Buck Wild: Fútbol, not football

By:
09/11/2014

“Gooooooooaaaaaaallllll!” blares over the speakers, echoing throughout the airport terminal. Everybody freezes for a single moment to listen to the announcement and then erupts in a wild flurry of overzealous curses or cries of happiness. This is the world of “fútbol.” All throughout Europe and Latin America, fans go crazy for their team, with vendors selling mock jerseys on street corners, painting the streets in the team’s colors.

But in the U.S., “football” means something entirely different. We associate this term with tailgating, burly men in helmets, unbelievable touchdowns, and fan bases that can literally rattle the foundations of a stadium. It’s no secret that what we call soccer has not yet fully resonated within the American sporting pantheon. Although a world leader economically, the U.S. seems to be falling behind in this particular trend. What about soccer do we just not get?  

At its inception, fútbol was largely a bourgeois activity, but quickly spread and grew in popularity among the lower classes. The sport, supposedly (Italians will tell you otherwise), began in England. Two towns would pit their teams against one another, cheering on their neighbors and heckling their competitors. For the most part, they’ve never stopped cheering or heckling. Town teams that began play 100 years ago can still be seen competing in all tiers of English competition.

That sort of tradition never had the chance to truly develop Stateside, as the colonies were more than happy to skip out on the sport. British custom had no place in their new country.

However, as the decades wore on and technology brought the world closer together, soccer inevitably wormed its way into American sporting society. By that point other sports like basketball and baseball had secured the attention of lower-class athletes, and soccer was left to the more privileged masses. Blue-collar Americans saw the sport as too European and rejected it outright.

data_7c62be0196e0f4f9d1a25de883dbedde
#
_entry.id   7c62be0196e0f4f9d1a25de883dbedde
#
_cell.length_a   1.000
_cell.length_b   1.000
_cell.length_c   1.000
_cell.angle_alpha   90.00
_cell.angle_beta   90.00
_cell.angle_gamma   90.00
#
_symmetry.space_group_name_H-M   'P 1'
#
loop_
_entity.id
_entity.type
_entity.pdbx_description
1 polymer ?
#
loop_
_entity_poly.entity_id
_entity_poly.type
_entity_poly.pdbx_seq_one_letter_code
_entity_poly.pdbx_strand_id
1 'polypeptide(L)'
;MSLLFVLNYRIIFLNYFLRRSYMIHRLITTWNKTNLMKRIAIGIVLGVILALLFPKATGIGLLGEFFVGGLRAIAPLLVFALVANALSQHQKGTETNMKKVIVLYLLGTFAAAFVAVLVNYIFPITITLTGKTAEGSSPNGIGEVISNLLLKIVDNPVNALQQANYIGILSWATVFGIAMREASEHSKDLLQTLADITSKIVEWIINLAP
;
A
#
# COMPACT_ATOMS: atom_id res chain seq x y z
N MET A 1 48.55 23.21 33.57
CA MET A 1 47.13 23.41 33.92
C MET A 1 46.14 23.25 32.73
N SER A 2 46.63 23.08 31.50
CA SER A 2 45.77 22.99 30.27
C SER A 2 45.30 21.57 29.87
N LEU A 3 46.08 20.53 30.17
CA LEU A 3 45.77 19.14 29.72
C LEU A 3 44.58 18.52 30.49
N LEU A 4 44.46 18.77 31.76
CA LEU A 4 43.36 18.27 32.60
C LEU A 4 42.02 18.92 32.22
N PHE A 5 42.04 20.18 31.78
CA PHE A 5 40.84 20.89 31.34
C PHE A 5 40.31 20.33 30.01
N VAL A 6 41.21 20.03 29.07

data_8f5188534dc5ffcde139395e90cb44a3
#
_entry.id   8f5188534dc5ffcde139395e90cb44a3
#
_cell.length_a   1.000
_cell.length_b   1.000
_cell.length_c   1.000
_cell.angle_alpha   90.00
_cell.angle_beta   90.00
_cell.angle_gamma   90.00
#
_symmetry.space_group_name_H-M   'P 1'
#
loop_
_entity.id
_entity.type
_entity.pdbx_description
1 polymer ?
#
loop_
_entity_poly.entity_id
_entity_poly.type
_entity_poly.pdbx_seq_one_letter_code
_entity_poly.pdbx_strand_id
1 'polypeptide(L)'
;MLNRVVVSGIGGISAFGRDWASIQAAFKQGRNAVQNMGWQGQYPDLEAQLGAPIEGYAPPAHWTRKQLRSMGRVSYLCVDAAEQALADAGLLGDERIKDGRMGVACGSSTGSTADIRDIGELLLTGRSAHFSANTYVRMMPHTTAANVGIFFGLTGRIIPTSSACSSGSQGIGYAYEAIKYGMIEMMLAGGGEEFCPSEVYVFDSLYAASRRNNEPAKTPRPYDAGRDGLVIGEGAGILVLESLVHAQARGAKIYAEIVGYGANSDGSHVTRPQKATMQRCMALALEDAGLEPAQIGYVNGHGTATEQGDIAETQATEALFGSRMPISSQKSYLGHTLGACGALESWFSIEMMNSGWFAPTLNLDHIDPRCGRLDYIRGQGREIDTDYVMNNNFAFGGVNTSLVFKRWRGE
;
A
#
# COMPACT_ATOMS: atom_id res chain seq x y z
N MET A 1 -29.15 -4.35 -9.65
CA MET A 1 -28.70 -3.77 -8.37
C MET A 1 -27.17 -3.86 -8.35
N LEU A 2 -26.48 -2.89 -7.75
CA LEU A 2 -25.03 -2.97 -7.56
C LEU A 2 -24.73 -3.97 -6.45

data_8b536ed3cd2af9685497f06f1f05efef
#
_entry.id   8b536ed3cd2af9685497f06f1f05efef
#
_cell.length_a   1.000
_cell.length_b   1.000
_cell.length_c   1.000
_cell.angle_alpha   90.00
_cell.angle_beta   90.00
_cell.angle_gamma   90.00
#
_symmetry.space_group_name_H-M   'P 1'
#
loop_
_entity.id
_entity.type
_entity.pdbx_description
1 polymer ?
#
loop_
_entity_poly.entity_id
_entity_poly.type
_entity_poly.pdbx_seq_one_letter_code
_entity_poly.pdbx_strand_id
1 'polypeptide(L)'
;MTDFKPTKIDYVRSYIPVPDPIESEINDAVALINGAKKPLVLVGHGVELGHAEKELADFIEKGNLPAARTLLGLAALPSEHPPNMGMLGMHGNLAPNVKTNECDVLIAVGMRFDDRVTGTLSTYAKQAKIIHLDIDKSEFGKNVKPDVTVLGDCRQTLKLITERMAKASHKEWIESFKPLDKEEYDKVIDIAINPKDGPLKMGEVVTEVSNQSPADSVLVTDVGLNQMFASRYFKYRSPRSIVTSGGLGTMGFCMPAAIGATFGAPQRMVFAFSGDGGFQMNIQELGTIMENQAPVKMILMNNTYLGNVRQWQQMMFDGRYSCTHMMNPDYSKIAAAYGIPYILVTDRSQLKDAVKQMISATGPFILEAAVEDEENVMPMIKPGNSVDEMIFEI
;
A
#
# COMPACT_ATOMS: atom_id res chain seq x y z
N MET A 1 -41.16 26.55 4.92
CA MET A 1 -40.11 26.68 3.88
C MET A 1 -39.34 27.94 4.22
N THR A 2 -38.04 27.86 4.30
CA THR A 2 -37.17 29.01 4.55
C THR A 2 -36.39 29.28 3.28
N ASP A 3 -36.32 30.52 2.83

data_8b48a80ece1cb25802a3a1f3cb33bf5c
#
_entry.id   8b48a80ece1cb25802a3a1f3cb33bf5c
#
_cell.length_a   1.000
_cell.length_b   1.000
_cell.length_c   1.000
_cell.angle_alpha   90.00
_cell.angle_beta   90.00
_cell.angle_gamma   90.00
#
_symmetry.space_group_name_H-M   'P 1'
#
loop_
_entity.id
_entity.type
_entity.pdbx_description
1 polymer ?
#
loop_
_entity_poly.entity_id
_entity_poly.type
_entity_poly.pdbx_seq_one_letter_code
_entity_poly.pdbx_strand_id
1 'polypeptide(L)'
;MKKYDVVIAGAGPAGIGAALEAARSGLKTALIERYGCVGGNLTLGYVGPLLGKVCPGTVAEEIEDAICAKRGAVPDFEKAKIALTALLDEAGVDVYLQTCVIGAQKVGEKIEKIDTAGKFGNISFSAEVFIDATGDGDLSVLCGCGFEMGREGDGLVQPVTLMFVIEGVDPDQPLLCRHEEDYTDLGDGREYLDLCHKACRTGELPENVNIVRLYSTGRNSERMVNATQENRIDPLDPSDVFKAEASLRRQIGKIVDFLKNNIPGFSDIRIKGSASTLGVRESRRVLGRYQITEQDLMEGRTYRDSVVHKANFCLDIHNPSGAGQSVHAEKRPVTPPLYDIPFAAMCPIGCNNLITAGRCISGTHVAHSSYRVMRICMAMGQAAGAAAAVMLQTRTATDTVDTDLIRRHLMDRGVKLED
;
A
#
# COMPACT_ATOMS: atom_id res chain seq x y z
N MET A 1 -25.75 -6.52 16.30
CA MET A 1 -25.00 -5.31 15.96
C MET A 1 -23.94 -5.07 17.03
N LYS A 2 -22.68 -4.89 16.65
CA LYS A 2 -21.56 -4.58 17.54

Thanks to a slow shift in cultural focus away from the Americana of the 20th century, though, soccer has gained a foothold. However, that didn’t stop the whole planet from drawing a shocked breath when the U.S. hosted the 1994 World Cup. As a part of the deal with FIFA, America had to start its own professional league, which, while great for the development of the sport, left its conception feeling canned and artificial.  

Conversely, almost every American sports fan feels a connection to gridiron action. The sporting narratives are something we’ve grown up witnessing, or at least hearing about. Even if you’re not necessarily a fan of the sport itself, its cultural influence is nearly inescapable. Socioeconomically, the sport is for every American. Everyone in this country has a connection to the ol’ pigskin.

This cultural dichotomy has led each sports’ respective professional league in different directions. Because fútbol isn’t taken as seriously in the U.S., professional players treat Major League Soccer as a transitional stage in their careers. The types of players that are attracted to the MLS are not the top-tier athletes within the professional world of fútbol. In contrast, NFL has no reasonable comparison considering the U.S. is the only country where football is a staple in its sporting culture. 

From a monetary standpoint, the MLS lacks the funds to be in competition with the NFL. For both sports, each team is allotted a team salary cap and a maximum number of players. The MLS has a maximum of 30 players, with a team cap of $3.1 million. Meanwhile, the NFL is allowed 57 players and a team cap of $133 million. The average salary for an MLS soccer player is about $141,903, while NFL players have an average salary of $1.9 million. Soccer players simply don’t want to stick around if they think they can get a better deal, and that lack of talent makes for less than pleasurable viewing.  

 Although a transformed version of British rugby, football has grown and developed as an American sport. Perhaps globalization will bring in fútbol as a premier sport, but with the violent tackles, the inspirational catches, and the loyal fanbases, football has evolved into more than a profession and an industry. Football has become a cornerstone of American culture, while fútbol remains on the margins of our sports-centric society.

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Emmy Buck


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